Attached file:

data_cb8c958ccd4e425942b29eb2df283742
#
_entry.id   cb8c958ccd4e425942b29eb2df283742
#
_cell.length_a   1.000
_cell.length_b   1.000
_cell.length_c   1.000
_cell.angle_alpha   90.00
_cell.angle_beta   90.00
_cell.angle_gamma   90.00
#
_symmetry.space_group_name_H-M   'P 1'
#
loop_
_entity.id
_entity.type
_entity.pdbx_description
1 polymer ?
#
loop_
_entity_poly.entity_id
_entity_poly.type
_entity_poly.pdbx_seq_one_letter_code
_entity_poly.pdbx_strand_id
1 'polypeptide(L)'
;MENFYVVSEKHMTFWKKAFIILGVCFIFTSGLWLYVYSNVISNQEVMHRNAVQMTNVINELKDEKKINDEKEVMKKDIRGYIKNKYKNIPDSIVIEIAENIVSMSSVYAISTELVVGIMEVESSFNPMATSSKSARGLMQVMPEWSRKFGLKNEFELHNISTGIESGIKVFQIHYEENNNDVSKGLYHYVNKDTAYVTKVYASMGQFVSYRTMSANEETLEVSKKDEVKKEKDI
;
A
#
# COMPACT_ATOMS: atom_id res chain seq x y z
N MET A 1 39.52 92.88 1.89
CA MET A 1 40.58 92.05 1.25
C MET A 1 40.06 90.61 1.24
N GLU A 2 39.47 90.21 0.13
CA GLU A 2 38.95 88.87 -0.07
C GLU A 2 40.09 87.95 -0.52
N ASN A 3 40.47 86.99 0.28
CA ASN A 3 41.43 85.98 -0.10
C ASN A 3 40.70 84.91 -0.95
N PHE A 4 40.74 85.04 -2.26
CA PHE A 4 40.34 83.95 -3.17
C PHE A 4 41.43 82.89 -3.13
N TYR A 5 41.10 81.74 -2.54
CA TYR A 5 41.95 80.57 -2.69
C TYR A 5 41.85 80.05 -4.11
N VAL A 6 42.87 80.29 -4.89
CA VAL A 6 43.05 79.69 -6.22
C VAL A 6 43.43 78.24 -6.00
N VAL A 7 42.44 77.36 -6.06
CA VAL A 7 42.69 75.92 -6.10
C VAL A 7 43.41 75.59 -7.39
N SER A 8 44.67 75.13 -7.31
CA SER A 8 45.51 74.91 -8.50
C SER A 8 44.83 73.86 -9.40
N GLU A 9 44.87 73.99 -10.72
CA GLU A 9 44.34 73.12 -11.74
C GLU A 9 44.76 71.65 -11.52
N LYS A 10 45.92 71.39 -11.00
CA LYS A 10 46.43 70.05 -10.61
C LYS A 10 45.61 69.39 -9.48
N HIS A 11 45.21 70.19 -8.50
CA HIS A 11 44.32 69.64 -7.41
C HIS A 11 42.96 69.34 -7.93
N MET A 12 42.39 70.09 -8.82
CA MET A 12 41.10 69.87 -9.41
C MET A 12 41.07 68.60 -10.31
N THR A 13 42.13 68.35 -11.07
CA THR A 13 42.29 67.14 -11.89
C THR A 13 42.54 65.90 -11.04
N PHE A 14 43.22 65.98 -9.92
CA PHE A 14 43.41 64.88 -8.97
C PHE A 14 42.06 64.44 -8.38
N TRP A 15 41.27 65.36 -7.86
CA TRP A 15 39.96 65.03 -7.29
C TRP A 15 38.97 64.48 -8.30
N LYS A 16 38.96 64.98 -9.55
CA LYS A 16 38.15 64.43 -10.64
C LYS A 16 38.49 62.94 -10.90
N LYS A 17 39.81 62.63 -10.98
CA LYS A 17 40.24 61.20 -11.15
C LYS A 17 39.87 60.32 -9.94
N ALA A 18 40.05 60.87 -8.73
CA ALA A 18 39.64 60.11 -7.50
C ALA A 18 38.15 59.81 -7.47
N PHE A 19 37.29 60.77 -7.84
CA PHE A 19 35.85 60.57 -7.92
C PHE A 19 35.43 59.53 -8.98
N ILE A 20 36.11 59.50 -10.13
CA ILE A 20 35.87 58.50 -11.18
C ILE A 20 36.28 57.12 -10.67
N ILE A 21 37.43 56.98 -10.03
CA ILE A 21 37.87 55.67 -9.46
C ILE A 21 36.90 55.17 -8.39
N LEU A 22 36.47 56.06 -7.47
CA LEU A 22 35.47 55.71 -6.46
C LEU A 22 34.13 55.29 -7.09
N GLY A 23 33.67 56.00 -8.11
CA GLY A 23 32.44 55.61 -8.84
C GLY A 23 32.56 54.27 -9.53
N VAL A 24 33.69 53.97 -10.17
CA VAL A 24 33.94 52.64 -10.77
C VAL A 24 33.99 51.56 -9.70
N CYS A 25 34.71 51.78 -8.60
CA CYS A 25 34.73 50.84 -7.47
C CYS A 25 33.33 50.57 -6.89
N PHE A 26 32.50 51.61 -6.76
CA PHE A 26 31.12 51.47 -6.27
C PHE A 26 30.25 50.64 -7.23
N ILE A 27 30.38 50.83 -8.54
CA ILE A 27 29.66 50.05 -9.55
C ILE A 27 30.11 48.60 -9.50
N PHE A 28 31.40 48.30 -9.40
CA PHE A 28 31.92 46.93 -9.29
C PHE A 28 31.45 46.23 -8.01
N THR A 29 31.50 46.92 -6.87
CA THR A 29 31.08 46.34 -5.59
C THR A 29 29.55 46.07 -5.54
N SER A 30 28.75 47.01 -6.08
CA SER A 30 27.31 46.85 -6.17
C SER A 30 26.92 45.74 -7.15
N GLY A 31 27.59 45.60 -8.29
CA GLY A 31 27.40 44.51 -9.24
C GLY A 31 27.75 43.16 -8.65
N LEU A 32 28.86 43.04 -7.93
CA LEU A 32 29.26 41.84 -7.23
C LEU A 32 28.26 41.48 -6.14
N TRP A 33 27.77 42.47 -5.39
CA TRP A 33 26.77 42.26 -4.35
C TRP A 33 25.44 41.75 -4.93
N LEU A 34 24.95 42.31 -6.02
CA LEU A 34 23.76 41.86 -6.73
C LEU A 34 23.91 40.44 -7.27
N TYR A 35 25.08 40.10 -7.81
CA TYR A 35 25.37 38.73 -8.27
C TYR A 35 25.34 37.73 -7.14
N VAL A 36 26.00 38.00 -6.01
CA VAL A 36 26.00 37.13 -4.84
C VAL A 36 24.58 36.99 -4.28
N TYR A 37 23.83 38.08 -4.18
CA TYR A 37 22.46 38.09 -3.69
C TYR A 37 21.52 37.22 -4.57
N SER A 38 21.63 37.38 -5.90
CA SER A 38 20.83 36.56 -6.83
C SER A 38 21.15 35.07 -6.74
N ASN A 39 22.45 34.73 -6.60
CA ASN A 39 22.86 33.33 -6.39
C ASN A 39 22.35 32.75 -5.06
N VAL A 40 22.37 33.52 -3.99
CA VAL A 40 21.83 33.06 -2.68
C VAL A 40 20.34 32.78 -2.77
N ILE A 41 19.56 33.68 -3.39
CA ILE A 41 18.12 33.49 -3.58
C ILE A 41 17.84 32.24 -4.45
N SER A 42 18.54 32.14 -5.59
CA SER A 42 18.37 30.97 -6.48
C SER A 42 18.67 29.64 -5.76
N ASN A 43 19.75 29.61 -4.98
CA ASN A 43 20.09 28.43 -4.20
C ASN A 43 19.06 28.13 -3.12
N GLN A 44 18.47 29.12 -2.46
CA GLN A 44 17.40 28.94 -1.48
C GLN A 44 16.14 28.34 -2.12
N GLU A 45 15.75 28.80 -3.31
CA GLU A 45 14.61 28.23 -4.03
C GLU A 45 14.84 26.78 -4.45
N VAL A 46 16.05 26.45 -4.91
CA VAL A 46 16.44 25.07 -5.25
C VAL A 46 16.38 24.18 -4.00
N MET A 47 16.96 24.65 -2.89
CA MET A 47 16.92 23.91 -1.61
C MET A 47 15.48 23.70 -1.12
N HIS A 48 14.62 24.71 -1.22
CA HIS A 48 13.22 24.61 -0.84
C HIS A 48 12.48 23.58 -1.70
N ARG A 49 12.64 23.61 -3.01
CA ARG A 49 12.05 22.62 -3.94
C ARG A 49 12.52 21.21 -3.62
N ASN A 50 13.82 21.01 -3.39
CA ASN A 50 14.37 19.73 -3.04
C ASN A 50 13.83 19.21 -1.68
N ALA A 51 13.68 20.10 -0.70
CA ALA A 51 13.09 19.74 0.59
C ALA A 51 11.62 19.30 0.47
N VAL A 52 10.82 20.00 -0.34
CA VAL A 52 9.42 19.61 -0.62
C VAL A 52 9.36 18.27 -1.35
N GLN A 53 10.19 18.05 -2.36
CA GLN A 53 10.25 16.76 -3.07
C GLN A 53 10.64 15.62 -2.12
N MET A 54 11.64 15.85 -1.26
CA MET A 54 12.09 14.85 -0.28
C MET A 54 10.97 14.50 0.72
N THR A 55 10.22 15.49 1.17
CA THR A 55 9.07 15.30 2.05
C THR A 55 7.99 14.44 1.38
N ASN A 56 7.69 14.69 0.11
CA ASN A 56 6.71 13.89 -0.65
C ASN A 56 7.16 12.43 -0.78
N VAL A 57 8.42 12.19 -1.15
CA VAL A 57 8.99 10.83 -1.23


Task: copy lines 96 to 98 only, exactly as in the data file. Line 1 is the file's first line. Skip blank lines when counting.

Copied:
C LEU A 22 34.13 55.29 -7.09
N GLY A 23 33.67 56.00 -8.11
CA GLY A 23 32.44 55.61 -8.84